- Report on MLA compensation recommends scrapping transition allowances
“Alberta’s provincial politicians should be paid $134,000 a year, plus up to $67,000 more when they take on extra responsibilities, says an independent salary review released Wednesday… Major also advised the government to scrap the gold-plated transition allowances that cost taxpayers more than $15 million this year, and said the province should discontinue the roughly $11,000 in RRSP money MLAs are given each year.”
So much money…
- Anti-idling bylaw to curb exhaust outside local schools, hospitals
“A five-year fight for cleaner air finally ended Wednesday when city council passed Edmonton’s first anti-idling bylaw. The new rule only bans drivers from running engines excessively outside schools and hospitals, not across the city, but Coun. Don Iveson said it will give kids a way to push adults to change their behaviour.”
- Poll suggests dead heat for NDP, Tories on anniversary of election
“A new poll suggests the Conservatives and NDP are in a statistical tie for voter support one year after the federal election.”
Lol. Though we know how wrong polls can be.
- Leaders’ anniversary speeches highlight their contrasting styles
“Prime Minister Stephen Harper and Thomas Mulcair, the Leader of the New Democrats, addressed their caucuses on Wednesday morning with speeches crafted to chart the path forward. Mr. Harper was marking the first year of his majority government and Mr. Mulcair was saluting his party’s elevation to the offices of the Official Opposition.”
- Parliament gives up on hunt for Toews’ ‘Anonymous’ tormentor
“Public Safety Minister Vic Toews’ right as a parliamentarian to do his job free from intimidation and threats was violated by a series of online videos, a Commons committee has concluded, but it won’t be Parliament that seeks the identity of the minister’s antagonist. Instead, the RCMP will continue to digitally track the person or people behind the videos, posted by the online hacker community known as Anonymous in the wake of the government’s tabling of its controversial online surveillance bill.”
- Bank of Canada unveils new $20 bill
“Counterfeiters beware: the Bank of Canada has unveiled a new version of the $20 bill that it says is almost impossible to copy… The new paperless, plasticized bills are part of a total currency redesign announced by the country’s central bank in 2011. The new $20 bills will begin circulating in November, joining polymer versions of the redesigned $100 and $50 bills already in use. New versions of the $10 and $5 will follow by the end of 2013.”
- Election will resolve tuition-fee conflict: Quebec minister, opposition
“Quebec Finance Minister Raymond Bachand and Parti Quebecois leader Pauline Marois, who rarely agree on anything, both proposed on Wednesday that a new election is the only way to resolve Quebec’s tuition strike, now entering its fourth month.”
This strike needs to end, four months wow.
- UN sanctions three North Korea firms over rocket launch
“The UN has imposed sanctions on three North Korean state-owned companies in response to Pyongyang’s failed rocket launch last month. The decision to freeze the assets of the firms and ban them from global trade was approved by the UN Security Council’s sanctions committee.”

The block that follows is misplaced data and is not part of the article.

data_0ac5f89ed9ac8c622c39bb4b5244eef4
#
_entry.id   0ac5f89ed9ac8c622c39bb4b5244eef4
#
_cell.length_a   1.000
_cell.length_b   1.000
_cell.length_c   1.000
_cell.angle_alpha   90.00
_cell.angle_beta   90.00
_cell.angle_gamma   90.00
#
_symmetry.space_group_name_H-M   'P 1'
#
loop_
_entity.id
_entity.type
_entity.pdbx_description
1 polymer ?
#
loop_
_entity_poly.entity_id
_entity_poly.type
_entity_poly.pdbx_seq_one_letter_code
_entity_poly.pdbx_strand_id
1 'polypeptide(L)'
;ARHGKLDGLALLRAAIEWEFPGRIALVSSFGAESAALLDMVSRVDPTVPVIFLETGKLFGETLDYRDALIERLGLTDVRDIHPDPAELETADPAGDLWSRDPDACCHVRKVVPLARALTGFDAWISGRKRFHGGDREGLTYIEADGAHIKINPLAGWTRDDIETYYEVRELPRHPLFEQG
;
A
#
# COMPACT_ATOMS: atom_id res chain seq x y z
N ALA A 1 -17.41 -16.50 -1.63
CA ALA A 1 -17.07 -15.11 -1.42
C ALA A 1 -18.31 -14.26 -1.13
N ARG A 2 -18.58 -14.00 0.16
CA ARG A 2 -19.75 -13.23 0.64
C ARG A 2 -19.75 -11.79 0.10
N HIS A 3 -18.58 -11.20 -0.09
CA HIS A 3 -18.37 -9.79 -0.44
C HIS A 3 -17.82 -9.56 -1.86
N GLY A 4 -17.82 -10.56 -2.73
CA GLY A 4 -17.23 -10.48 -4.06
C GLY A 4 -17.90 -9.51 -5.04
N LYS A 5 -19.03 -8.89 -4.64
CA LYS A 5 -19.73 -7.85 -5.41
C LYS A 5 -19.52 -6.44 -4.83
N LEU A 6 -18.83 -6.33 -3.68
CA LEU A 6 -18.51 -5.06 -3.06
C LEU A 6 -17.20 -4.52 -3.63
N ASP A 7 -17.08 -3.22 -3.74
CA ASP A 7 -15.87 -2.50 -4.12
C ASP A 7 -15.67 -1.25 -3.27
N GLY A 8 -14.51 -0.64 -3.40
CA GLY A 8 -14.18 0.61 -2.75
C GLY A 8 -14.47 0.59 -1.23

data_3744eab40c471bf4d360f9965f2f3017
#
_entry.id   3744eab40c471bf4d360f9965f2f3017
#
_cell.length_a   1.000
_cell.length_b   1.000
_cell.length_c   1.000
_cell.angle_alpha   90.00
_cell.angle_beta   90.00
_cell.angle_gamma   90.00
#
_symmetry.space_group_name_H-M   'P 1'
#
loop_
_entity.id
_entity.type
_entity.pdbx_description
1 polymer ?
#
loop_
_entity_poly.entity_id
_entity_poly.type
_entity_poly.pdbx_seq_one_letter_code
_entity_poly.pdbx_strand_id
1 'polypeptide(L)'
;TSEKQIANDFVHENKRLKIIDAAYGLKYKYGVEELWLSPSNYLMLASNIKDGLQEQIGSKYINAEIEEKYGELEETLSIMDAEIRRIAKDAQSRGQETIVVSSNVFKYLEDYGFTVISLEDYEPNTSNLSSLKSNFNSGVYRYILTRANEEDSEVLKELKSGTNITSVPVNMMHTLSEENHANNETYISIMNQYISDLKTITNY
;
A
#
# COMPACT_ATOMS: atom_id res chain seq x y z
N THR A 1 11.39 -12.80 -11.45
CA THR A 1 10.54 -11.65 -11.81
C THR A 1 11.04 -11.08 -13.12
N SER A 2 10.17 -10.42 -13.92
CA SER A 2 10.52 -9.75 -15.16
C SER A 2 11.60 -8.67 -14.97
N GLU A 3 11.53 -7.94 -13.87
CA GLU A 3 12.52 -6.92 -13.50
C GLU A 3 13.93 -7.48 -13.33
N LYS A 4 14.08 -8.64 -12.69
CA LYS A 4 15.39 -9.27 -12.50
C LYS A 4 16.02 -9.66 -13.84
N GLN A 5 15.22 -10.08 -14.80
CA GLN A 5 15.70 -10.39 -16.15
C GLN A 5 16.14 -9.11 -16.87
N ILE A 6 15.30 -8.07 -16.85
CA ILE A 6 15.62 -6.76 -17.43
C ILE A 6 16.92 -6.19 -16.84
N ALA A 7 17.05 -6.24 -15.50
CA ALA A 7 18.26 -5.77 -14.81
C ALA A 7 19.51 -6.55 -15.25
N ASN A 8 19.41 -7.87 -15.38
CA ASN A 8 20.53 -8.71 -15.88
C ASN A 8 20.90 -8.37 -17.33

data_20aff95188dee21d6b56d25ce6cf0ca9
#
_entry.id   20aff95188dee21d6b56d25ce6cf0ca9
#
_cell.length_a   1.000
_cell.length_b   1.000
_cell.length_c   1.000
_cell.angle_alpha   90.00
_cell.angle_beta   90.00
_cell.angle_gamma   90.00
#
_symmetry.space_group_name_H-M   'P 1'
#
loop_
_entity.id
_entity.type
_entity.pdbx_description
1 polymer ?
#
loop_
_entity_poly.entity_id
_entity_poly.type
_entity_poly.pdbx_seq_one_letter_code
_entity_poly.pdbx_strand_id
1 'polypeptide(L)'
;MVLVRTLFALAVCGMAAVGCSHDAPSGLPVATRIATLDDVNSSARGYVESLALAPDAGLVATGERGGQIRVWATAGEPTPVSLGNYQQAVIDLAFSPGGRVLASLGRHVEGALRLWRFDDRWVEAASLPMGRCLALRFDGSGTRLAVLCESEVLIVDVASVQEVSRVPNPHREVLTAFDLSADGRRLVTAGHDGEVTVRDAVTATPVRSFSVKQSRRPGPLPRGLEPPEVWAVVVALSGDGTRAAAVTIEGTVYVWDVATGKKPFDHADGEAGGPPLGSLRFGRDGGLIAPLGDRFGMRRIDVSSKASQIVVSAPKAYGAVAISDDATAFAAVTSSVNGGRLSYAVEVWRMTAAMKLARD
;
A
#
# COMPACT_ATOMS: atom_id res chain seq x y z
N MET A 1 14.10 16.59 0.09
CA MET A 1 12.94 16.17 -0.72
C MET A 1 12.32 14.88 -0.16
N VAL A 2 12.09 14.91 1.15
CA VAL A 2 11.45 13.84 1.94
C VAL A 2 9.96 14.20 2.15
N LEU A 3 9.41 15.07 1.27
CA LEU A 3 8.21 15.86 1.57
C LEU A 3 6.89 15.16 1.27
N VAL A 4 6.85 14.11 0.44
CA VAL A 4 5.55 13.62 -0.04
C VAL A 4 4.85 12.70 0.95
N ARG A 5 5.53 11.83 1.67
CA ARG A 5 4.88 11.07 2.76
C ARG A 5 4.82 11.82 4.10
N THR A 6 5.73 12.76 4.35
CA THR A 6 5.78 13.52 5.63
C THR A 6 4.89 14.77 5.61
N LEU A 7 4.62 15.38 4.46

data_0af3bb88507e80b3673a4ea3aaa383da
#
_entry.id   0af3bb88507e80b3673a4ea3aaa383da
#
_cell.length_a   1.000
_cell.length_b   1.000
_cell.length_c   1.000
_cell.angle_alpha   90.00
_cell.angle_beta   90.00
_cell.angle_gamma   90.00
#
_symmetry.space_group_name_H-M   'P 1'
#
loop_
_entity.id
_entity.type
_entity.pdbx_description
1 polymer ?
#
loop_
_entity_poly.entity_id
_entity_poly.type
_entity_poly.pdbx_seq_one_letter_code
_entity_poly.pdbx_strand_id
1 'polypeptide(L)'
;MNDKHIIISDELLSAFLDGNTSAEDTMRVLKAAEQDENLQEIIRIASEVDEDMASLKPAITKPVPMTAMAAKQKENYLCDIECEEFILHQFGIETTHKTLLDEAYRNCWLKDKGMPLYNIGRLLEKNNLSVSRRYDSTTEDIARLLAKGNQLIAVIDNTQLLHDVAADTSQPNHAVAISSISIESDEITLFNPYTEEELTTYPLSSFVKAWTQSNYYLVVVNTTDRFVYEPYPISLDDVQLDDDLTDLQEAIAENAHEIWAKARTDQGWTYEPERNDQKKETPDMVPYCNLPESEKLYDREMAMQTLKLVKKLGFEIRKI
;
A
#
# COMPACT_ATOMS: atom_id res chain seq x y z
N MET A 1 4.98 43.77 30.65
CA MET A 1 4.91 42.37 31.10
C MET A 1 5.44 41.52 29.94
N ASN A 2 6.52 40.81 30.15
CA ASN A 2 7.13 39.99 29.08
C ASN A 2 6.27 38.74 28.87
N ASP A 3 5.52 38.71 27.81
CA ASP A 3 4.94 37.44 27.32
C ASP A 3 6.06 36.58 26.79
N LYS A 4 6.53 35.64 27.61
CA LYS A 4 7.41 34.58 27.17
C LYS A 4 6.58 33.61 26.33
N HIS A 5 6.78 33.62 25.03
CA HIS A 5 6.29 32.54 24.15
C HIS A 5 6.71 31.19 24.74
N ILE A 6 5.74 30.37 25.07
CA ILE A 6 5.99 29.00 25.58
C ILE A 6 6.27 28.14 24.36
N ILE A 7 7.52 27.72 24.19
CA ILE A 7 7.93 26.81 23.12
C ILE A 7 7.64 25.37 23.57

Hope it helps deter WWIII.
- Nature publishes details of bird flu strain that could spread among people
“Controversial research on a hybrid strain of bird flu that could potentially spread between humans was published on Wednesday in Nature after security restrictions on the work were lifted. Scientists created the virus by merging a mutated strain of bird flu with the “swine flu” virus that sparked a human pandemic in 2009. The hybrid strain spread easily between ferrets – the best proxy that flu researchers have for people – but was not lethal and could be controlled with antiviral drugs and bird flu vaccines.”
We will be responsible for our species demise… lol. Not to be depressing or anything.
- Have scientists found a potential cure for aging in space?
“Researchers have found the enzyme responsible for killing-off their cells including their immune system, which could also be inhibited here on Earth to help slow the aging process.”
Cool for use in space, I would question whether or not we should be trying to slow our own aging on Earth. Humans aren’t meant to live forever!
- The costs of obesity
“Although the epidemic of obesity is well-known, the costs are not — and in many cases are significantly greater than estimated even a few years ago. Some examples of obesity’s economic impact: $190 billion in annual medical costs due to obesity, double earlier estimates. $1,850 more per year in medical costs for an overweight person than for someone of healthy weight, among employees at the Mayo Clinic and their adult dependents. $5 billion annually for additional jet fuel needed to fly heavier Americans, compared to fuel needed at 1960 weights.”
- Sleep can turn off obesity genes, study says
“Research linking weight gain and obesity finds that getting more sleep each night may help limit genetic influences on weight. The study raises the tantalizing possibility that people may be able to use sleep to change a genetic predisposition to weight gain. ‘The longer you sleep, the less important genetics become in determining what you weigh,’ explained Dr. Nathaniel Watson, co-director of the University of Washington Sleep Disorders Center. “Does this mean you can sleep yourself thin?’ Watson asked. ‘Probably not. But you can sleep yourself to a point where environmental factors, like diet and activity, are more important in determining your body weight than genetics.'”
Interesting. (I sleep a lot!)
- Preterm births on the rise: report